‘Yes Please’ by Amy Poehler
Welcome to the era of smart-lady confessionals: "Bossypants'' (Tina Fey), "Not That Kind of Girl: A Young Woman Tells You What She's 'Learned' '' (Lena Dunham), "Grace's Guide: The Art of Pretending to Be a Grown-Up'' (Grace Helbig), and now "Yes Please'' by comedienne Amy Poehler.
It's the Golden Age of feminine sass — if only authors could abandon two devices that squelch that sass, both of which afflict Poehler's new book.
Device one: Cutesy titles that practically jump up and down shouting, "I'm a funny woman!" It is hard to imagine a man titling a book "Assertive-pants'' or "Not That Kind of Boy'' or "No, Thanks.''
Device two: Autobiographies that masquerade as advice, as if this is a more generously feminist way to be hilarious.
That's one of the primary downfalls of "Yes Please.'' It's split into three arbitrary directives: "Say Whatever You Want," "Do Whatever You Like," and "Be Whoever You Are." But don't drink and drive. "Seriously. It's so [messed] up," Poehler advises.
This contrived structure forces her into tips on everything from porn to plastic surgery. And speaking of plastic surgery, lots of this book feels like filler. There's wisdom from her parents, a haiku, a list of reasons to cry on an airplane, a chapter written by Seth Meyers (so Poehler could take a break, he says — I tried this technique with my husband but he said I had to finish this review myself), and a Tina Fey acrostic, which Poehler calls "the laziest form of writing."
She plays this "writing is hard!" card when addressing more important topics, like "Saturday Night Live.''
For instance, "It's tough for me to find a single story that would really explain to you what SNL felt like or what it meant to me. So I'm not going to try. I told you, writing is HARD."
Writing is hard! But if you choose to write a book, the writing and trying goes with the territory.
And there's the deeper problem: the pervasive sense that she felt pressured into this gig. She even says so in an apologetic introduction (coincidentally titled "Writing Is Hard''): "It's clear to me now that I had no business agreeing to write this book."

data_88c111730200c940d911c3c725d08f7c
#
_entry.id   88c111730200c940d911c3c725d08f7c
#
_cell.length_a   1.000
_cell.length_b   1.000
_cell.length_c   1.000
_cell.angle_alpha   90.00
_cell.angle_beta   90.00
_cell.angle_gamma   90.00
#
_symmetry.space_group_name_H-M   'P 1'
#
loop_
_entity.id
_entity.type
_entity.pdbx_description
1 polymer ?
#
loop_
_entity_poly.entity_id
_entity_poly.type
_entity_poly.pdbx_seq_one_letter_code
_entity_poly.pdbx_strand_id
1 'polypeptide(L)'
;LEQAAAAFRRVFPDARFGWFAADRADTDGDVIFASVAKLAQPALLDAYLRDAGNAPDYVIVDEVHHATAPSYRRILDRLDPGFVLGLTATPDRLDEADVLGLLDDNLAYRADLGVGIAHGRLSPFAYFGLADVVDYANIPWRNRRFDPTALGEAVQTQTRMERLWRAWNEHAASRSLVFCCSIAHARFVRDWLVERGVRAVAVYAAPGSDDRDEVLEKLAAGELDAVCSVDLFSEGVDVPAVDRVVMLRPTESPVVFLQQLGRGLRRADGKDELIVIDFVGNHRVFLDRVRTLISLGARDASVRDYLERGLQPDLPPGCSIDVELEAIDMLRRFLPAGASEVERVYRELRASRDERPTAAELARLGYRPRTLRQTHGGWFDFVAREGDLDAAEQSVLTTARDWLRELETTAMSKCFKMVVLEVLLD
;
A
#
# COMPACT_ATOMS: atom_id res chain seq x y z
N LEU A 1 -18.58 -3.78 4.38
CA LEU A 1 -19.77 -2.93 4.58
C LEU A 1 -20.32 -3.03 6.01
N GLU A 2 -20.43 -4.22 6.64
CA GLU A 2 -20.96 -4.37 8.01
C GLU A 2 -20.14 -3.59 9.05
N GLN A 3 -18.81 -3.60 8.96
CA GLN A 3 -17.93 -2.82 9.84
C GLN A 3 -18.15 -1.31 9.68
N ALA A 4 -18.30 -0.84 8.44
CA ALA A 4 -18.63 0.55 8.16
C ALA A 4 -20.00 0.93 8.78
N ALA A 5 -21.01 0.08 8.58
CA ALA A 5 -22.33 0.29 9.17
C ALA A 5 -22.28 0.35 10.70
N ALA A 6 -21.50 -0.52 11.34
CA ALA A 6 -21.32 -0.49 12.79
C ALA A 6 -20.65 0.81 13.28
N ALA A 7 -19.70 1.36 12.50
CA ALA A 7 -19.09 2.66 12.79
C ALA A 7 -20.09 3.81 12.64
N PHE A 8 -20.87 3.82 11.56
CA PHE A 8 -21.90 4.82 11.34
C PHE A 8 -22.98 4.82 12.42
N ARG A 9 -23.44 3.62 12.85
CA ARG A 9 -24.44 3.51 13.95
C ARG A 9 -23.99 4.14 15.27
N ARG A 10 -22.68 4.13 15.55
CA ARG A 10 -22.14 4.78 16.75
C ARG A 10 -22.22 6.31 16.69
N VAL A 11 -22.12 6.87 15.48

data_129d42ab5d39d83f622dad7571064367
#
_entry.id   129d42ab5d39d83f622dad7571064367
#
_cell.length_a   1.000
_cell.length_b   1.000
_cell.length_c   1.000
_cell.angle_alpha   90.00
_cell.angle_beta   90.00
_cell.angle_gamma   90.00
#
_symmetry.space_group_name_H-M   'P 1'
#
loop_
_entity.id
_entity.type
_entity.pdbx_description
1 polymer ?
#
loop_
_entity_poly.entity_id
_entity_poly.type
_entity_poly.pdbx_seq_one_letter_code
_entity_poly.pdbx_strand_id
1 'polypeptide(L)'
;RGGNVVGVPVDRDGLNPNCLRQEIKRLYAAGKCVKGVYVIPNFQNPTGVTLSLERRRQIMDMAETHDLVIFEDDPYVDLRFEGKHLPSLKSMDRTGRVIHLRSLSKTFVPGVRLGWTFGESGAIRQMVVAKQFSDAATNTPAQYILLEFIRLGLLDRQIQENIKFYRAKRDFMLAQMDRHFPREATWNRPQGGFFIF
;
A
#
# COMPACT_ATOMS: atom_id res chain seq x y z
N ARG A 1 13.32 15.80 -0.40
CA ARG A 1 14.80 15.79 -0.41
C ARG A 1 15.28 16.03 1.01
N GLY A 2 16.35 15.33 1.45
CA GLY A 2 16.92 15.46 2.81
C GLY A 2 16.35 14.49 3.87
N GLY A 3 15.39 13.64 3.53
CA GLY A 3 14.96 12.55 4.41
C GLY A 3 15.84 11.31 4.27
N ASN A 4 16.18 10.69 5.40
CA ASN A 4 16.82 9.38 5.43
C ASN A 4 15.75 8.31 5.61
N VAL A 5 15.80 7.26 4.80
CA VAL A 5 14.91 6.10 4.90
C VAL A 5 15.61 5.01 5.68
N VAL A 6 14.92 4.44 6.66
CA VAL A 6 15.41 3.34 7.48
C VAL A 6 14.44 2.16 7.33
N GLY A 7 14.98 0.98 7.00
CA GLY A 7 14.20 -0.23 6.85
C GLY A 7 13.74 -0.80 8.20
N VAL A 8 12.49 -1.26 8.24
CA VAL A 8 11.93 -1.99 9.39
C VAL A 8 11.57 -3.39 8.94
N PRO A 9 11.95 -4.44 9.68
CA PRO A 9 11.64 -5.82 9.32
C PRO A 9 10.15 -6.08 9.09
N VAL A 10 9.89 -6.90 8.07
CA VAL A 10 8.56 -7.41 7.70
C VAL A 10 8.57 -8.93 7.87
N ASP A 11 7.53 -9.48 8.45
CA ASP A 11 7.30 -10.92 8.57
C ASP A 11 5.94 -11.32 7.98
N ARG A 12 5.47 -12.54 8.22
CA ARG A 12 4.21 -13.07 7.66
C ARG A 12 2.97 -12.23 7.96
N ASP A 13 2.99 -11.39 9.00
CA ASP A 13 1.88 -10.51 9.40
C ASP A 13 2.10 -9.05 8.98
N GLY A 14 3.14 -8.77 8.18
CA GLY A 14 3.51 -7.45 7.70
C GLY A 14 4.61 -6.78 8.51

This isn't reassuring if you're the eager fan who agreed to read it.
By now, it might seem as though I dislike Poehler. Some readers might even think I'm jealous. Jealousy is a common accusation when women critique successful women.
No, my problem is that I admire her. I love that she's just like you and me, but funnier. I enjoy that she's just a regular kid from Burlington who made it big and still isn't afraid to say what she thinks.
I just wish she'd say more. There are too many lags where it feels as if she really needed to just fill up some pages. Think of it like the last half-hour of "Saturday Night Live.''
But when her heart's in it, she's magnificent, especially when she sticks to straight-up memoir. Local fans will devour her tales of growing up in the suburbs, scooping sundaes at Chadwick's in Lexington, or partying at Boston College.
Her "Birthing Plan'' should be distributed in every maternity ward nationwide. It's hilarious and human. So are the passages about her kids. Her motto about accepting differing parenting styles — "Good for you, not for me" — should be tattooed on the face of every judgmental parent in the land.
And if this comedy thing ever falls through, she could become Anna Wintour's ghostwriter. "My silhouette was an upside down triangle. Add in my round potato face and hearty eyebrows and you've got yourself a Grade-A boner killer," she recalls of her teen aesthetic.
That's the saving grace of "Yes Please": candor. "I felt completely sorry for myself while simultaneously believing I was [great]," she writes about a period when her career was ascendant and her personal life was faltering. We've all been there.
And this candor is why we love Amy Poehler, and why fans will eat up "Yes Please'' like a gooey Chadwick's sundae, extraneous haikus and all.